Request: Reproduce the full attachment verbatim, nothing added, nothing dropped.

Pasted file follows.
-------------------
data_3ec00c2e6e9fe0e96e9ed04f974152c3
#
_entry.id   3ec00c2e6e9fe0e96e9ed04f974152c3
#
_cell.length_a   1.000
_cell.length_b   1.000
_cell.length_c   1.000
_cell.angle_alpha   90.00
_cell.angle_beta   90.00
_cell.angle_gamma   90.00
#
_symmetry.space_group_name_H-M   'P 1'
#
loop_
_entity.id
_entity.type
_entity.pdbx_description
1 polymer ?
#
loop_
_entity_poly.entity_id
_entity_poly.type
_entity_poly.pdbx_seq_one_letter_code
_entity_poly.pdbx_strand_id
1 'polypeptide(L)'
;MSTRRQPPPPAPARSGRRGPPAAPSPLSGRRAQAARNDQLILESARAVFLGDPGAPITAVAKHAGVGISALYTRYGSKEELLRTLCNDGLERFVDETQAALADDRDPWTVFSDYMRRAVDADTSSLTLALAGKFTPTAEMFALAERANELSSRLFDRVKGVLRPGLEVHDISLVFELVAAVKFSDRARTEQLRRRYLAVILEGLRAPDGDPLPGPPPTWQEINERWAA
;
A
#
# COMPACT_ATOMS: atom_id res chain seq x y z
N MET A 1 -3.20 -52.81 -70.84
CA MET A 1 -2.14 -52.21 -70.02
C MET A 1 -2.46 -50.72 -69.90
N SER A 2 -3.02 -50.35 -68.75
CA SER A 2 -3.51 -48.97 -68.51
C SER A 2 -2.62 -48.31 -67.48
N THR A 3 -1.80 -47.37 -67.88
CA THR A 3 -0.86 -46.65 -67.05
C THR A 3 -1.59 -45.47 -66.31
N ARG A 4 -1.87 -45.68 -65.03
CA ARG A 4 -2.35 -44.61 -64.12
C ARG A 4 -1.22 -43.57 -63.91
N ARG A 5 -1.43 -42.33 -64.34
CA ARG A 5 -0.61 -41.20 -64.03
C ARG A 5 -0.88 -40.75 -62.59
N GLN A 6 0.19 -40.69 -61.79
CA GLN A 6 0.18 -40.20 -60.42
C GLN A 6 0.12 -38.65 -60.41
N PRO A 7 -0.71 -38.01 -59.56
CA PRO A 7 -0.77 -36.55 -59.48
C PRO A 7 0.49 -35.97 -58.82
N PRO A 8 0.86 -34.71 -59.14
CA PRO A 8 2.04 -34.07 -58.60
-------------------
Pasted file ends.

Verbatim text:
data_3ec00c2e6e9fe0e96e9ed04f974152c3
#
_entry.id   3ec00c2e6e9fe0e96e9ed04f974152c3
#
_cell.length_a   1.000
_cell.length_b   1.000
_cell.length_c   1.000
_cell.angle_alpha   90.00
_cell.angle_beta   90.00
_cell.angle_gamma   90.00
#
_symmetry.space_group_name_H-M   'P 1'
#
loop_
_entity.id
_entity.type
_entity.pdbx_description
1 polymer ?
#
loop_
_entity_poly.entity_id
_entity_poly.type
_entity_poly.pdbx_seq_one_letter_code
_entity_poly.pdbx_strand_id
1 'polypeptide(L)'
;MSTRRQPPPPAPARSGRRGPPAAPSPLSGRRAQAARNDQLILESARAVFLGDPGAPITAVAKHAGVGISALYTRYGSKEELLRTLCNDGLERFVDETQAALADDRDPWTVFSDYMRRAVDADTSSLTLALAGKFTPTAEMFALAERANELSSRLFDRVKGVLRPGLEVHDISLVFELVAAVKFSDRARTEQLRRRYLAVILEGLRAPDGDPLPGPPPTWQEINERWAA
;
A
#
# COMPACT_ATOMS: atom_id res chain seq x y z
N MET A 1 -3.20 -52.81 -70.84
CA MET A 1 -2.14 -52.21 -70.02
C MET A 1 -2.46 -50.72 -69.90
N SER A 2 -3.02 -50.35 -68.75
CA SER A 2 -3.51 -48.97 -68.51
C SER A 2 -2.62 -48.31 -67.48
N THR A 3 -1.80 -47.37 -67.88
CA THR A 3 -0.86 -46.65 -67.05
C THR A 3 -1.59 -45.47 -66.31
N ARG A 4 -1.87 -45.68 -65.03
CA ARG A 4 -2.35 -44.61 -64.12
C ARG A 4 -1.22 -43.57 -63.91
N ARG A 5 -1.43 -42.33 -64.34
CA ARG A 5 -0.61 -41.20 -64.03
C ARG A 5 -0.88 -40.75 -62.59
N GLN A 6 0.19 -40.69 -61.79
CA GLN A 6 0.18 -40.20 -60.42
C GLN A 6 0.12 -38.65 -60.41
N PRO A 7 -0.71 -38.01 -59.56
CA PRO A 7 -0.77 -36.55 -59.48
C PRO A 7 0.49 -35.97 -58.82
N PRO A 8 0.86 -34.71 -59.14
CA PRO A 8 2.04 -34.07 -58.60